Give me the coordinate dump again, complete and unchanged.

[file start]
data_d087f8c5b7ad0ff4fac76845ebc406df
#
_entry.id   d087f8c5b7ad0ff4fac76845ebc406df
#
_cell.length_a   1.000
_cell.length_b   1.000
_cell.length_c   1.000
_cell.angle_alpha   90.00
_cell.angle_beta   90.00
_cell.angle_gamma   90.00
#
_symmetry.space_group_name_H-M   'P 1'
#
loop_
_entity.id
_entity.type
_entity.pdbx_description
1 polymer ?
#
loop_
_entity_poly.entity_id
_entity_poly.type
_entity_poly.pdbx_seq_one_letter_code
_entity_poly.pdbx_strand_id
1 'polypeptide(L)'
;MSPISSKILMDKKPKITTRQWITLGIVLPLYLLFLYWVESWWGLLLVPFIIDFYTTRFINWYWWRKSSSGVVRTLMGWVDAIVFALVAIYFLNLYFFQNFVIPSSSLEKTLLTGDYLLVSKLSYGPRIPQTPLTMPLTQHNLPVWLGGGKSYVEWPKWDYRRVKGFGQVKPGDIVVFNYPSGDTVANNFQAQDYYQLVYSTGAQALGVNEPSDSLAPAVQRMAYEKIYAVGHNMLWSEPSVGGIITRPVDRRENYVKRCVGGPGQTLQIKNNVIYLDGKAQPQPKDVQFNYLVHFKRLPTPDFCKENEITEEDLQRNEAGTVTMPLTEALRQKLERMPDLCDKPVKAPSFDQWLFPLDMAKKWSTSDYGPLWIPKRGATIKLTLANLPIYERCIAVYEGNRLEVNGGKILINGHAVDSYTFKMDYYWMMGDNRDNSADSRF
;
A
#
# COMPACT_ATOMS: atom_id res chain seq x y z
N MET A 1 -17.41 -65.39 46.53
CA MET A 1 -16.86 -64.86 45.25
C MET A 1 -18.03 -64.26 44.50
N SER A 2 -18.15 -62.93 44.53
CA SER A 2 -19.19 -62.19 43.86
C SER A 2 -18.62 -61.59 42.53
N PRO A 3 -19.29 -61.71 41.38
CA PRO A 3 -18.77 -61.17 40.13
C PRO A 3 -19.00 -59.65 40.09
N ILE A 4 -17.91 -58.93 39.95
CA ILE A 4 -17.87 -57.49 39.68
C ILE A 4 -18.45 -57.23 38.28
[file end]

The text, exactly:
data_d087f8c5b7ad0ff4fac76845ebc406df
#
_entry.id   d087f8c5b7ad0ff4fac76845ebc406df
#
_cell.length_a   1.000
_cell.length_b   1.000
_cell.length_c   1.000
_cell.angle_alpha   90.00
_cell.angle_beta   90.00
_cell.angle_gamma   90.00
#
_symmetry.space_group_name_H-M   'P 1'
#
loop_
_entity.id
_entity.type
_entity.pdbx_description
1 polymer ?
#
loop_
_entity_poly.entity_id
_entity_poly.type
_entity_poly.pdbx_seq_one_letter_code
_entity_poly.pdbx_strand_id
1 'polypeptide(L)'
;MSPISSKILMDKKPKITTRQWITLGIVLPLYLLFLYWVESWWGLLLVPFIIDFYTTRFINWYWWRKSSSGVVRTLMGWVDAIVFALVAIYFLNLYFFQNFVIPSSSLEKTLLTGDYLLVSKLSYGPRIPQTPLTMPLTQHNLPVWLGGGKSYVEWPKWDYRRVKGFGQVKPGDIVVFNYPSGDTVANNFQAQDYYQLVYSTGAQALGVNEPSDSLAPAVQRMAYEKIYAVGHNMLWSEPSVGGIITRPVDRRENYVKRCVGGPGQTLQIKNNVIYLDGKAQPQPKDVQFNYLVHFKRLPTPDFCKENEITEEDLQRNEAGTVTMPLTEALRQKLERMPDLCDKPVKAPSFDQWLFPLDMAKKWSTSDYGPLWIPKRGATIKLTLANLPIYERCIAVYEGNRLEVNGGKILINGHAVDSYTFKMDYYWMMGDNRDNSADSRF
;
A
#
# COMPACT_ATOMS: atom_id res chain seq x y z
N MET A 1 -17.41 -65.39 46.53
CA MET A 1 -16.86 -64.86 45.25
C MET A 1 -18.03 -64.26 44.50
N SER A 2 -18.15 -62.93 44.53
CA SER A 2 -19.19 -62.19 43.86
C SER A 2 -18.62 -61.59 42.53
N PRO A 3 -19.29 -61.71 41.38
CA PRO A 3 -18.77 -61.17 40.13
C PRO A 3 -19.00 -59.65 40.09
N ILE A 4 -17.91 -58.93 39.95
CA ILE A 4 -17.87 -57.49 39.68
C ILE A 4 -18.45 -57.23 38.28